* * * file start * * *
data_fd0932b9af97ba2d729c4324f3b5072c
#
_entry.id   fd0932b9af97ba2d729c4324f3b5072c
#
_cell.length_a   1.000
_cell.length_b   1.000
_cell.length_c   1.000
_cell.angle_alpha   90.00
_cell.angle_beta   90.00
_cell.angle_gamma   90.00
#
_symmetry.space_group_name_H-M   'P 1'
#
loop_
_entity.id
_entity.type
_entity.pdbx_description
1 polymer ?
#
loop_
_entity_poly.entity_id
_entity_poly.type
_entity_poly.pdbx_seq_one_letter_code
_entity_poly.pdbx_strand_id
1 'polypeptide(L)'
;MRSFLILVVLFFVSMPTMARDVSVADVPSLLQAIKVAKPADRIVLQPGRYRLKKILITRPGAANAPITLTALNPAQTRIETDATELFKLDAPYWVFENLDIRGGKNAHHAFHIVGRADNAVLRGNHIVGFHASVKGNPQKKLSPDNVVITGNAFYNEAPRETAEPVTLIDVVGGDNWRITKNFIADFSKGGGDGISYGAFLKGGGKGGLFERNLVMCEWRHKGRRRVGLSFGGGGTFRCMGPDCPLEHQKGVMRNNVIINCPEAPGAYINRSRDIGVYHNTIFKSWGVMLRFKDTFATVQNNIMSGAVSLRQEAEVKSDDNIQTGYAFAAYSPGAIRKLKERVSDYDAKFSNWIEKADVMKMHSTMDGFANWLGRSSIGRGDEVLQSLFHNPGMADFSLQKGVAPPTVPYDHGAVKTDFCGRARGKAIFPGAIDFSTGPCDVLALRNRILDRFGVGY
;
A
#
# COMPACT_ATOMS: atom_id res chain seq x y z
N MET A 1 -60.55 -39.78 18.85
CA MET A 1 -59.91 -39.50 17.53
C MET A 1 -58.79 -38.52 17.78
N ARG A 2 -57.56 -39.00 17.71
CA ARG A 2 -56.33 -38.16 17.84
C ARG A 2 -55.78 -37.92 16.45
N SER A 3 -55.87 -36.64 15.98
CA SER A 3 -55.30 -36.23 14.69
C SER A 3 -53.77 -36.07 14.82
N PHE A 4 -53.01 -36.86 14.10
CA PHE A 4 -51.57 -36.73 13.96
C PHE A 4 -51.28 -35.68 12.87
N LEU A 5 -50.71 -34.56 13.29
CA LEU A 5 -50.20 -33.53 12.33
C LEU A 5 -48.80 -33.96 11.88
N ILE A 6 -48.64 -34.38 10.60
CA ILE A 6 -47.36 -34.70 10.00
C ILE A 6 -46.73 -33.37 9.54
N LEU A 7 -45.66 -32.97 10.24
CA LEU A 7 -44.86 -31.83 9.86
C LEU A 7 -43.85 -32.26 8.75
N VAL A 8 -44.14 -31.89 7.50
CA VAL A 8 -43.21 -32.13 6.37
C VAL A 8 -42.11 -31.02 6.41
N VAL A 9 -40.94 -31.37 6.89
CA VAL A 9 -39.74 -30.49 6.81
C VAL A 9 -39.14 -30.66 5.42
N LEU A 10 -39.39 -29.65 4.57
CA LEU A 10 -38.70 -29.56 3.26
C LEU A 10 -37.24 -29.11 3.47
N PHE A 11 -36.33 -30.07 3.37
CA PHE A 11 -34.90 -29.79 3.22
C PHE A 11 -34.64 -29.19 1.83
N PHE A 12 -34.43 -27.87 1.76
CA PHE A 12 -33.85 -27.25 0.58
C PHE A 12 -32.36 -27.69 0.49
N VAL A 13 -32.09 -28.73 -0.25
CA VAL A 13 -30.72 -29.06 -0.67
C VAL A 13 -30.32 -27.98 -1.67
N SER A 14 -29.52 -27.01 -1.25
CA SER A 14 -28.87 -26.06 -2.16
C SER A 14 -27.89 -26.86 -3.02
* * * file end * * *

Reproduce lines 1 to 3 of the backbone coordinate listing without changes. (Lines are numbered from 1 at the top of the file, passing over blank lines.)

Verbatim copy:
data_fd0932b9af97ba2d729c4324f3b5072c
#
_entry.id   fd0932b9af97ba2d729c4324f3b5072c